Rachel's recipes: Elderflower syrup

This week I have been experimenting with elderflowers, which anyone can collect on a trip to the countryside where the frothy creamy blooms are easy to spot. Alternatively, pop down to a local market and buy from the street sellers - I found mine at Pta Matache. I couldn’t know if these were roadside elderflowers with extra pollution or plucked from pristine fields “la tara”. Best not to think about it. Elderflowers have been used in folk medicine for centuries – dried flowers to make a detox tea, the cordial to alleviate allergies and asthma and a tincture for skin problems.

Elderflowers are one of the smells of spring. The heady fragrance is probably best captured in a syrup (instructions below). Once prepared, the syrup offers plenty of things to experiment with. Typically it is served as a cordial diluted with fizzy or plain water and it makes a very acceptable non alcoholic aperitif. I added it to chopped strawberries to make a fast and interesting dessert and I am planning some ice cream and a fragrant panna cotta. If gooseberries are available, (Agrise) the combination with elderflower is a magical one, actually one of my favorite elderflower recipes is elderflower and gooseberry ice cream, which my grandmother used to make using the fruit from her precious gooseberry bushes.

This week I took my “punga” (the Romanian for bag) of elderflowers and I let them soak two days in a light sugar syrup. This was an English recipe (see below). In fact, elderflower cordial is extremely traditional in the UK and is now enjoying a big revival. Here in Romania the recipe for “suc de soc” or “socata” the traditional elderflower drink requires the flowers to macerate in the sun a few days in a large pickle jar with a few slices of lemon… of course the English recipe is not based on “sun maceration” as we do not have real sun. The recipe I suggest is an English one, not because I prefer it, but I think it’s a little easier only requiring a large saucepan and a few bottles rather than a large pickle jar.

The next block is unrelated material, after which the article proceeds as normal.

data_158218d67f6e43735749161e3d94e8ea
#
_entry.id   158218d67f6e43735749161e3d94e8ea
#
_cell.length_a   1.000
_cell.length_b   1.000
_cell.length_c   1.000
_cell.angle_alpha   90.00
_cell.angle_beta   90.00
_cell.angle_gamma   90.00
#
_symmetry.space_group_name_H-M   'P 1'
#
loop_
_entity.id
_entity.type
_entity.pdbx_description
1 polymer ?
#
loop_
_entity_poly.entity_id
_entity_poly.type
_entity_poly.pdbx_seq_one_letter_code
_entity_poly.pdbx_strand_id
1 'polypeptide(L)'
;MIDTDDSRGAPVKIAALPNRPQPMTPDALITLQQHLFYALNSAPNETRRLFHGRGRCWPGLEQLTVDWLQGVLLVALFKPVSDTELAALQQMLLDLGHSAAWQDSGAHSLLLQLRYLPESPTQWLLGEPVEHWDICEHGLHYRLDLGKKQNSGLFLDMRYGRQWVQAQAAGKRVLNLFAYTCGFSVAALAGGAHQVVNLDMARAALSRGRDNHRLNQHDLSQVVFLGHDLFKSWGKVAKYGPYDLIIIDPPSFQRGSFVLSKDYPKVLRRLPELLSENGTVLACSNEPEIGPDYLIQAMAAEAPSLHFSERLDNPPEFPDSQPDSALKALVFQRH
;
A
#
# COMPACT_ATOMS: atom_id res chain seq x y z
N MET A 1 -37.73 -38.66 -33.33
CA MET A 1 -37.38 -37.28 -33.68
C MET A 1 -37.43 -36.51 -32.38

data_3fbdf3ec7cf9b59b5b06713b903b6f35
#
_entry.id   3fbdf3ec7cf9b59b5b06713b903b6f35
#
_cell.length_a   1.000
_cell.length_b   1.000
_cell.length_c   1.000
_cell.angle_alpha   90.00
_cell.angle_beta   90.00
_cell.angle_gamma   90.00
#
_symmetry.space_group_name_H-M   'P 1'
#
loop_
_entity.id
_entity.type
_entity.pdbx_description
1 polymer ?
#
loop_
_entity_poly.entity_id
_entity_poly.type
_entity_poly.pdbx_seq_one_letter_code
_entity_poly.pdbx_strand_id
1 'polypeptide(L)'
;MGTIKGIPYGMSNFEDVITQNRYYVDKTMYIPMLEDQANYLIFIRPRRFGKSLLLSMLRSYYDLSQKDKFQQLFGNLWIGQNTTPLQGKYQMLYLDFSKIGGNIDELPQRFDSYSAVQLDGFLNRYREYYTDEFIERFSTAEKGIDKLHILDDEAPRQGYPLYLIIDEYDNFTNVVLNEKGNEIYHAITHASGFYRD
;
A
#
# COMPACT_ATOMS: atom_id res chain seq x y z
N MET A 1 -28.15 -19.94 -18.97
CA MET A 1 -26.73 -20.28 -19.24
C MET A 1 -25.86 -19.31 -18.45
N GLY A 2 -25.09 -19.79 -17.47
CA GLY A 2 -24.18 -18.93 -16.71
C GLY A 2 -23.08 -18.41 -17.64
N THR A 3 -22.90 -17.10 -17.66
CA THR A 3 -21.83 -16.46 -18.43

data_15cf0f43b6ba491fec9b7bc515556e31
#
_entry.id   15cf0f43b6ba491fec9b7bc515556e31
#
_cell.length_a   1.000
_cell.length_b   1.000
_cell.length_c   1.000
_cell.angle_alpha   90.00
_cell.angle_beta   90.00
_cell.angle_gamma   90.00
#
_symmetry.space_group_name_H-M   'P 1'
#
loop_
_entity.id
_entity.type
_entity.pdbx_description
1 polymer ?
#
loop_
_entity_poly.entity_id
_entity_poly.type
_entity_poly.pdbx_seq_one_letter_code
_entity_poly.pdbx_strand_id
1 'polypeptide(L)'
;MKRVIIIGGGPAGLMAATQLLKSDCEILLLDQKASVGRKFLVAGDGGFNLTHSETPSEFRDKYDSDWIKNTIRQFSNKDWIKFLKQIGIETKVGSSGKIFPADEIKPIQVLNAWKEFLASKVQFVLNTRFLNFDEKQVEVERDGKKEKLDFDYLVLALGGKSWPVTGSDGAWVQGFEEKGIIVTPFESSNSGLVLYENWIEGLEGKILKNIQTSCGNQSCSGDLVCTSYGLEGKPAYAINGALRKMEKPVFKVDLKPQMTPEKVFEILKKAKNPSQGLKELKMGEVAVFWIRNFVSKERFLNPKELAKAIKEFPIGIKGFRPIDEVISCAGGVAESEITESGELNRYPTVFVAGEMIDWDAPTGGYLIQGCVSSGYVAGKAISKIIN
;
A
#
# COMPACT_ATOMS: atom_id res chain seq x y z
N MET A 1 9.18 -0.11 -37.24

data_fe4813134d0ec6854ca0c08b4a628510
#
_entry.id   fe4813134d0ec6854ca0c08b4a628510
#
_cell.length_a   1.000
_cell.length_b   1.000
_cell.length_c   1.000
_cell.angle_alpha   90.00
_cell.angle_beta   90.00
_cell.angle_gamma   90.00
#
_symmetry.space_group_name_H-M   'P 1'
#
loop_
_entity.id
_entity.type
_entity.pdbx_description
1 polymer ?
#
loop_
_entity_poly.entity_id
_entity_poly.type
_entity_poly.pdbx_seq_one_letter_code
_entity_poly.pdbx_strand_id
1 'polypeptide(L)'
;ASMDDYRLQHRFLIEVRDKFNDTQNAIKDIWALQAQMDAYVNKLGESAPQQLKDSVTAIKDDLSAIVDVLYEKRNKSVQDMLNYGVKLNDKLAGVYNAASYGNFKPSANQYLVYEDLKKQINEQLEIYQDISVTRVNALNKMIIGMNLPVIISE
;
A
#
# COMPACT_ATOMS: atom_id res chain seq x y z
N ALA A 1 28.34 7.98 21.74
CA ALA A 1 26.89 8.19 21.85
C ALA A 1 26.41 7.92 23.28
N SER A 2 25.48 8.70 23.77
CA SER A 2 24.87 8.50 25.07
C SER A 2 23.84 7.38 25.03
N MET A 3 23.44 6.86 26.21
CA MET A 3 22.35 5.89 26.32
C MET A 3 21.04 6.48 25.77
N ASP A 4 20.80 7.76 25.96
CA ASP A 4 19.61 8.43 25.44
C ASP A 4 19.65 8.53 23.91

Elderflower Syrup

Large saucepan, muslin or a fine sieve, funnel, bottles with good lids

1kg sugar

1.5 liters boiling water

4 medium lemons, washed

30 large Elderflower heads, shaken to remove creepy crawlies

Boil the sugar and water together to obtain a light syrup. Let the syrup cool. Really! If the syrup is too hot the elderflowers will discolor, the syrup will darken and the flavor will change, so be patient or make the syrup ahead of time.

Grate the rind of the lemons with a fine grater, add to the syrup.

Slice the lemons into thick slices and add to the water. Finally add the flower heads to the water and stir again. Make sure isn't too much “stalk” on the flowers – I snipped mine with a pair of kitchen scissors – because too much stalk can make the syrup bitter.

Cover with a clean cloth and leave to macerate for 48 hours (no sun required).

Strain through clean fine muslin cloth into a clean bowl or, for less fussy, just through a fine sieve. If you do not have fine muslin to hand then a coffee filter often works well.

Using a funnel, fill sterilized bottles (ie bottles warmed to 150C in the oven) with the syrup. Seal and store in a cool, dark place... if you can resist using it immediately!

By Rachel Sargent, guest writer 

Rachel Sargent is the chef and owner of the London Street Bakery, which offers healthy seasonal food. More about it here

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Rachel's recipes: Elderflower syrup